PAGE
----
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Office of Equity, Social Justice and Muliticultural Education

Our programs

Get Involved!

Equity Core Teams (ECT)

Student Equity Advocacy Leadership Training

State Equity Initiatives

High Impact Practices Seminars and Speakers Series

Trainings and Certificates

Cultural Humility


Equity Professional Development

Equity Action Council (EAC)


Jean Miller Resource Room for Women, Genders, and Sexuality

Equity Officer Representatives

Room Reservation Request

Conference and Summits

Equity Partners In Learning (formally Partners In Learning)

Intersectionality & Student Success Conference (Formally Queer & Now)

Equity Leadership Summit (AKA: Linkages Institute)

Allies Retreat

Training programsEquity Core Teams

Diversity Dialogue Groups

Cultural Humility Certificate

Equity In Education Student Leadership Certificate

WAIT! For Equity (White And Invested Teachers)

Equity visionConceptual Framework

Ways We Serve

Guiding Assumptions and Core Values

Visual Tools

campus Equity PlanningResources for Equity Planning

Resources for Deans

Resources for Chairs



The Art of Change Exhibit

Past Newsletters

Event Galleries


LGBTQ Resources

Lending Library 


Faculty (Full and Part-time)

Classified and Certified Professionals

Department Chairs

Manages and Deans

Multicultural EducationWhat is Multicultural Education?

Overview and History of Heritage Months

Heritage Month Events

Equity Pedagogy

Culturally Responsive Teaching




Office of Equity, Social Justice and
Multicultural Education

Terms and Concepts That Guide Our Work

The Office of Equity, Social Justice and Multicultural Education is committed to moving our efforts beyond “diversity sensitivity” to a much deeper systemic approach to educational change and social transformation.

We accomplish this through a commitment to intentional practices, guided by the principles of equity, social justice and multicultural education. First, in order to create an institutional dialogue that shifts the discourse to one of equity, social justice and multicultural education, we must define our terms and create shared understanding of our conceptual framework.

Thus, we have provided below a review of the concepts that guide our practices, which are as follows:

Equity || Social Justice || Multicultural Education || Cultural Humility as a Conceptual Framework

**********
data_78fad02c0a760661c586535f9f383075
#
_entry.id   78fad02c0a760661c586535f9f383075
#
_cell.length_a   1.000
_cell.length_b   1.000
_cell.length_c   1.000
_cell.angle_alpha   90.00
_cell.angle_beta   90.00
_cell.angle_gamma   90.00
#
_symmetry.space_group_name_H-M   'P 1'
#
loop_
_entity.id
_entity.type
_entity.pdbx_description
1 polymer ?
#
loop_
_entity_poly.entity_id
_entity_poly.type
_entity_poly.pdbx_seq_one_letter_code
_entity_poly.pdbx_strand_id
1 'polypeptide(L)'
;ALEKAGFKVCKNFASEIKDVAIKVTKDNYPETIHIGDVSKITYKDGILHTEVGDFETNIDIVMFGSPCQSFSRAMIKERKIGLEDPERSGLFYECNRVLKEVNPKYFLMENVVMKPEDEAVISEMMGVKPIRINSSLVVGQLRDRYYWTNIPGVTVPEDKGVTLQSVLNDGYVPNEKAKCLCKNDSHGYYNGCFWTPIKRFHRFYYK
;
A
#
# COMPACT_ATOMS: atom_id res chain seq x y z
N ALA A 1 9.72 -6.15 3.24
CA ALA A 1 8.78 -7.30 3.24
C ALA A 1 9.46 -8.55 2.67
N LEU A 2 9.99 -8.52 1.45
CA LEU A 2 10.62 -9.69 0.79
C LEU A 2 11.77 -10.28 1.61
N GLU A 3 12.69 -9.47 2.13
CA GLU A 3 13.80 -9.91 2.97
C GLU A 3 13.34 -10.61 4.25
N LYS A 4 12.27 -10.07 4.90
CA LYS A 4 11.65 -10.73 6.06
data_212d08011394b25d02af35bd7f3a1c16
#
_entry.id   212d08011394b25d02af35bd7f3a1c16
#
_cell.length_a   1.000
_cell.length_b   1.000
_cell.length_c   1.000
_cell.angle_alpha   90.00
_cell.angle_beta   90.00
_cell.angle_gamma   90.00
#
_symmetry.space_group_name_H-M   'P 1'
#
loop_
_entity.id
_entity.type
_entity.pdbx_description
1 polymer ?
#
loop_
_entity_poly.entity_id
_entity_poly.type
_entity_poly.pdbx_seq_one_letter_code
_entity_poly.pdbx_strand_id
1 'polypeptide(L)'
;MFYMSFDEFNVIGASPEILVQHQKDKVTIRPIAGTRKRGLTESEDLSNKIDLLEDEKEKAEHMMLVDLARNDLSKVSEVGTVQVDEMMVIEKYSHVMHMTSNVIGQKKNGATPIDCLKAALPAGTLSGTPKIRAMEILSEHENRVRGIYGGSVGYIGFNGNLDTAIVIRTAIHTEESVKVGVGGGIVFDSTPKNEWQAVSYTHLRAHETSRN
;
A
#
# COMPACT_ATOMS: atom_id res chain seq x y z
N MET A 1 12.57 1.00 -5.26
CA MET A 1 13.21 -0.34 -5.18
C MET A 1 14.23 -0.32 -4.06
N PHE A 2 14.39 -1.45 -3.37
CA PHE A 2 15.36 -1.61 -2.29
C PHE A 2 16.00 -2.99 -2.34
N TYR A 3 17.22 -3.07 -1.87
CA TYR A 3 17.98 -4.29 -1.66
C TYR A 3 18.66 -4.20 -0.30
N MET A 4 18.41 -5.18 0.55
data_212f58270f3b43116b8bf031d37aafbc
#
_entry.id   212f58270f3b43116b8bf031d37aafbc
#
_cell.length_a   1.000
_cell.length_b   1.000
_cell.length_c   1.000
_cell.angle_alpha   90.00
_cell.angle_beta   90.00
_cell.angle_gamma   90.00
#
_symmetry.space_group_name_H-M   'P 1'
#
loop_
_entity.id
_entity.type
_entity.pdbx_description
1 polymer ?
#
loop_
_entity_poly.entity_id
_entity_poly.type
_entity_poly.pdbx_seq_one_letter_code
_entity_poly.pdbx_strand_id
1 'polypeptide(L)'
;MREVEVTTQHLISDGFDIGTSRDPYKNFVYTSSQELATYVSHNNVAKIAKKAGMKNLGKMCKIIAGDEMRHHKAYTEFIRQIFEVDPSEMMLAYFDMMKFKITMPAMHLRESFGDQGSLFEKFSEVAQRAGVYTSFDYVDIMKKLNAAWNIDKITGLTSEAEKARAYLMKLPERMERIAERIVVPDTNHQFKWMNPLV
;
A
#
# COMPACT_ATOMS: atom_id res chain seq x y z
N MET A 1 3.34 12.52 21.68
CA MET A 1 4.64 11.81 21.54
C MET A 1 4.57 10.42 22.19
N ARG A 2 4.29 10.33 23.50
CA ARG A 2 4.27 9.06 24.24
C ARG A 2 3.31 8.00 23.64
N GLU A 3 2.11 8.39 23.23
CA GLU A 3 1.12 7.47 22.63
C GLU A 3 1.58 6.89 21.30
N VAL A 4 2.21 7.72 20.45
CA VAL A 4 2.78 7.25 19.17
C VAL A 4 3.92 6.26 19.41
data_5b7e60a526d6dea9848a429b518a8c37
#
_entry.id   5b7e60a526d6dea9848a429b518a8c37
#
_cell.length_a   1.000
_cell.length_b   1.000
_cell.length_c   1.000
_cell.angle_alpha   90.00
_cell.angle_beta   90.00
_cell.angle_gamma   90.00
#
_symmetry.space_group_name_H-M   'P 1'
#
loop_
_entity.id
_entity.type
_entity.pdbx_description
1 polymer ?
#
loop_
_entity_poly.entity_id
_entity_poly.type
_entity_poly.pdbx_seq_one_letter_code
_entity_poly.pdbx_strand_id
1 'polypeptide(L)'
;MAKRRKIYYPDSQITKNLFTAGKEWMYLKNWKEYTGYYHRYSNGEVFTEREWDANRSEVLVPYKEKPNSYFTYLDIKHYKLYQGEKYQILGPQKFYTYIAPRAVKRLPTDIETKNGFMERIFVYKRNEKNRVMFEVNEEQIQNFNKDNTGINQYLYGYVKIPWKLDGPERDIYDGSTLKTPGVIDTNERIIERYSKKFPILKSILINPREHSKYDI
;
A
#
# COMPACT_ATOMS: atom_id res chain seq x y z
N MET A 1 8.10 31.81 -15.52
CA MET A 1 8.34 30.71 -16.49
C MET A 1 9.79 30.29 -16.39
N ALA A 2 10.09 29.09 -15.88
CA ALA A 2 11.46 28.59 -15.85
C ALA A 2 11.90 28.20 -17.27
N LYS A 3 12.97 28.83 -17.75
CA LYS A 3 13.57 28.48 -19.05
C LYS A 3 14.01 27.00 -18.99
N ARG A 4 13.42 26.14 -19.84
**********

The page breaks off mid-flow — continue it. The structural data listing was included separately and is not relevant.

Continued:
Equality refers to quantity, whereas equity refers to quality. Our commitment is to creating a quality working and learning community for every student, faculty member, classified professional and administrator. Equity is not about fairness or the idea of sameness. Rather, it is much more complex, requiring more critical analysis and systems change in an effort to meet each person where they are in an effort to support the uniqueness that they bring to our institution.

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Social Justice

The Center for Economic and Social Justice provides the following definition for social justice, which guides our work in the Equity Office. Social justice is the virtue that guides us in creating those organized human interactions we call institutions. In turn, social institutions, when justly organized, provide us with access to what is good for the person, both individually and in our associations with others. Social justice also imposes on each of us a personal responsibility to work with others to design and continually perfect our institutions as tools for personal and social development. Social justice encompasses economic justice.

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Multicultural Education

Multicultural education has been broadly defined by various scholars and practitioners in the fields of early childhood through higher education. The following is a summary provided by National Association of Multicultural Education (NAME) to explain this critical approach and how it can be applied regardless of the institution of education. What’s more, this explanation should serve as a starting place for deeper understanding as well as one that most closely informs the theoretical underpinnings of the De Anza College Equity Office.

“Multicultural education is a process that permeates all aspects of our campus practices, policies and organization as a means to ensure the highest levels of academic achievement for all students. It helps students develop a positive self-concept by providing knowledge about the histories, cultures, and contributions of diverse groups. It prepares all students to work actively toward structural equality in organizations and institutions by providing the knowledge, dispositions, and skills for the redistribution of power and income among diverse groups. Thus, school curriculum must directly address issues of racism, sexism, classism, linguicism, ablism, ageism, heterosexism, religious intolerance and xenophobia.

Multicultural education advocates the belief that students and their life histories and experiences should be placed at the center of the teaching and learning process and that pedagogy should occur in a context that is familiar to students and that addresses multiple ways of thinking. In addition, teachers and students must critically analyze oppression and power relations in their communities, society and the world.

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Cultural Humility as a Conceptual Framework for Enhancing Equity Work

Cultural humility is part of the guiding philosophy and approach of the Equity Office for engendering equity, social justice and multicultural education at De Anza College. Diversity alone does not result in equity or inclusion.

Read more: What is Cultural Humility?


Normal is in the eye of the beholder.

                         – Whoopi Goldberg, actor


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Building: MLC 250

MLC Floor Layout

Adriana Garcia


Last Updated: 6/18/14